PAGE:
Shankara's Advaita or Monism

According to Shankara, there is only one Reality, and this Reality is Brahman. Brahman and Brahman alone is the Absolute Reality. Nothing does or can exist without Brahman.

To our sorrow, the world has misunderstood Shankara. He is being misrepresented. If one studies Shankara with one's inner light, one immediately comes to realise that Shankara never did say that the world is a cosmic illusion. What he wanted to say and what he did say is this: the world is not and cannot be the Ultimate Reality.

Shankara saw the light of day in the eighth century A.D. In those days, spirituality was on the wane in India. The Indian spirituality or, should I say, the Hindu spirituality, was undergoing a serious operation while a good many pseudo-religious sects were growing like mushrooms. The Supreme commanded Shankara's appearance on Indian soil to cast these unhealthy sects aside and reestablish one religion, the religion of the Vedas, the sanatana dharma, the Eternal Religion. Shankara advocated monism. This monism is the oneness absolute of the universe, man and God.

The Buddha stole God's Heart and Compassion; Shankara, God's Mind and Intellect; Chaitanya, God's Body and Love; Ramakrishna, God's Soul and Vision; Vivekananda, God's Vital and Will.

India's champion philosopher, Shankara, founded modern philosophy in India. Europe's champion philosopher, Spinoza, founded modern philosophy in Europe. America's champion philosopher, Emerson, founded modern philosophy in America.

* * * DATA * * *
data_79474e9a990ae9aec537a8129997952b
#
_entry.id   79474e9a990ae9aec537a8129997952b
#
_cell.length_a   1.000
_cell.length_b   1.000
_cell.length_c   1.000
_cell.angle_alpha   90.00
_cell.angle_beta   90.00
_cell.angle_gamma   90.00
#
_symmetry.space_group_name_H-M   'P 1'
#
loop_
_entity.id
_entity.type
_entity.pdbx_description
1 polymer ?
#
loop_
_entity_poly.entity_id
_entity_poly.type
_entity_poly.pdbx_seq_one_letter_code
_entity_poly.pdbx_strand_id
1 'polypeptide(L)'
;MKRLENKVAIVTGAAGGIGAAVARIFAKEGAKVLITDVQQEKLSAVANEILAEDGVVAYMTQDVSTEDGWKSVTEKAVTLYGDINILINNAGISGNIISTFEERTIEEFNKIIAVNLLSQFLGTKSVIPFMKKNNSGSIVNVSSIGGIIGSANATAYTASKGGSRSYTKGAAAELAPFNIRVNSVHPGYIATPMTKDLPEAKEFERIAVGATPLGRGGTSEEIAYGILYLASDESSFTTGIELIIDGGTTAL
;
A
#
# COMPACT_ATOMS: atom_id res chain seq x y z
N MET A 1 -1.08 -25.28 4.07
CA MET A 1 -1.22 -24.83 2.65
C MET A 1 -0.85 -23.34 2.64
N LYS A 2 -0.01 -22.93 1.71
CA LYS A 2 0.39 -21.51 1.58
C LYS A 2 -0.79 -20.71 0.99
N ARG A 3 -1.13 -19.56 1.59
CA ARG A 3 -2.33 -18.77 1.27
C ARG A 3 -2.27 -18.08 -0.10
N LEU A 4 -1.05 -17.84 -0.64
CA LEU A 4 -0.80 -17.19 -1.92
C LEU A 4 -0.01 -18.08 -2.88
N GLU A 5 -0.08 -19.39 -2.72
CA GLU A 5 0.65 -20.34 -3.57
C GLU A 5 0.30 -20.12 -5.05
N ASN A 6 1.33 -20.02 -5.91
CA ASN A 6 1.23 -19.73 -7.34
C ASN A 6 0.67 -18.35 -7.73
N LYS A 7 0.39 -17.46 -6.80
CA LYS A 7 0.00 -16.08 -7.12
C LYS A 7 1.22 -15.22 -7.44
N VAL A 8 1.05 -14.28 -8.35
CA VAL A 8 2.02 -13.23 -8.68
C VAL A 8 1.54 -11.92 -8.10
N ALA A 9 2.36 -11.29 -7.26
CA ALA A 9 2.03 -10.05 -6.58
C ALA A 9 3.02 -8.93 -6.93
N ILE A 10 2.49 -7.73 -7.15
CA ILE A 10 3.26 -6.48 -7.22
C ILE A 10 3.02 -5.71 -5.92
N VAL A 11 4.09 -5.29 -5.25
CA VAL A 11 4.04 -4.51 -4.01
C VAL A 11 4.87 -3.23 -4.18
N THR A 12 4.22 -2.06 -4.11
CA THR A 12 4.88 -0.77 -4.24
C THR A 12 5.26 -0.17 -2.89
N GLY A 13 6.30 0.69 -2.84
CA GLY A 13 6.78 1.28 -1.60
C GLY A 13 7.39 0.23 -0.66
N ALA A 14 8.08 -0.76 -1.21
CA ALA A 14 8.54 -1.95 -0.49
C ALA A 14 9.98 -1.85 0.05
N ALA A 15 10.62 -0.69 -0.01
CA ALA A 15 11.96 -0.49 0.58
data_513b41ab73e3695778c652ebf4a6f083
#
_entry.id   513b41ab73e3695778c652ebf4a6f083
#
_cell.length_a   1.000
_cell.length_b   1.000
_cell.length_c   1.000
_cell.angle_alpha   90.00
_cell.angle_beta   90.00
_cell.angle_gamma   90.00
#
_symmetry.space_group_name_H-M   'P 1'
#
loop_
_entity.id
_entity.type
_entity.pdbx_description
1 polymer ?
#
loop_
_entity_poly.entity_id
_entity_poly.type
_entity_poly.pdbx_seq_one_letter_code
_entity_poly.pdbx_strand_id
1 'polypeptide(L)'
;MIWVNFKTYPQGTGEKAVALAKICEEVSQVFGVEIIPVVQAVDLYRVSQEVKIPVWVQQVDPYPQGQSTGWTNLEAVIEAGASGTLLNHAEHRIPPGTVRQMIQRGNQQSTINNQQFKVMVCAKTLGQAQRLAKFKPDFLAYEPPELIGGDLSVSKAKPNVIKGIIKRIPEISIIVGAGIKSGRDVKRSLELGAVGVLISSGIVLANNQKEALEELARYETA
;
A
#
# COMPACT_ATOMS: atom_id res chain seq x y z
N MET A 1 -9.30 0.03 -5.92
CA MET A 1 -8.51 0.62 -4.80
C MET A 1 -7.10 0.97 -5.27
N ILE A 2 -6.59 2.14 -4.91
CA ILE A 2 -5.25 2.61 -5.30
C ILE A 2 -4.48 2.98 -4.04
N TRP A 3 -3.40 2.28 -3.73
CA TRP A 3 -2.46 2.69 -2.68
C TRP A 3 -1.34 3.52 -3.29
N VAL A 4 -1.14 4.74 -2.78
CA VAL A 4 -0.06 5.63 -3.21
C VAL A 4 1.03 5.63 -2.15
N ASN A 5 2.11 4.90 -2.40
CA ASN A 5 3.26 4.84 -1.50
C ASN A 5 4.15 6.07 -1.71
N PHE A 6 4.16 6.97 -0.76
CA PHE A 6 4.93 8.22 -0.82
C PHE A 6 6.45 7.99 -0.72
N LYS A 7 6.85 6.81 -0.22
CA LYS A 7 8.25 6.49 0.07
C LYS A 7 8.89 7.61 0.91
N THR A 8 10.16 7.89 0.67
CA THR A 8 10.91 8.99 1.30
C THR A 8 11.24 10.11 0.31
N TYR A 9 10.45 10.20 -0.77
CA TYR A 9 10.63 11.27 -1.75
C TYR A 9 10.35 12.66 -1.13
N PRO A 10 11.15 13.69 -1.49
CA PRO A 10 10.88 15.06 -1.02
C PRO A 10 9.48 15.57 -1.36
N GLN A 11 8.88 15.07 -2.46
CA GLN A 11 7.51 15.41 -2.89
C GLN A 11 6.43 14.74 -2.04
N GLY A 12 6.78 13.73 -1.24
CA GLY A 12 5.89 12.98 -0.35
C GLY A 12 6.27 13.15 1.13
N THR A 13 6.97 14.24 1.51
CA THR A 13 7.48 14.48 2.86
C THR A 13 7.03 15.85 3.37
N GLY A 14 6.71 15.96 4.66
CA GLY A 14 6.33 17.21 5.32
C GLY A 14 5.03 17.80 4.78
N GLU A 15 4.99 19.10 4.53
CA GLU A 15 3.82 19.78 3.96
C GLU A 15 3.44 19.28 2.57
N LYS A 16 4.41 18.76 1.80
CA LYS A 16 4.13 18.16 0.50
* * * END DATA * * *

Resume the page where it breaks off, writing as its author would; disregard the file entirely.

Shankara's Kevala Advaita is above all dualism. In his monism, there is no room for relative things, relative values, the pair of opposites, for all these come and go, appear and disappear. What is eternal is the Transcendental Brahman. Ekam eva advitiyam, "That is one without a second."

Shankara's philosophy has dealt considerably with maya. Maya is now taken to mean "illusion," but its literal meaning is "measurement of extension." It refers to a way of conception. When we want to conceive and express the Truth with our incapacities or our very limited capacity, maya offers its help and comes to our rescue. But Brahman, being Infinite, escapes both our conception and our expression. Maya is the power that causes the world to be really real, and at the same time distinct from God. Maya is a power, a mysterious power, a power always inconceivable.

To quote Swami Bodhananda:

"Shankara confesses his ignorance about this power, but he assumes it as a fact. Just as we assume electricity as power, although we don't know what electricity is, he accepted maya as a power, as a fact. Centrifugally it is the becoming of the One, this Absolute Spirit, into the many, and centripetally the re-becoming of the many into that One. So, in this way maya is an eternal power. By this power Brahman projects Himself in the forms of God, man and universe. These are inseparable from maya, as well as from Brahman."

Shankara and Vedanta will always go together down the sweep of centuries. They are like twin souls.
Sri Chinmoy, My Ivy League Leaves, Chinmoy Publications Co., New York, 1972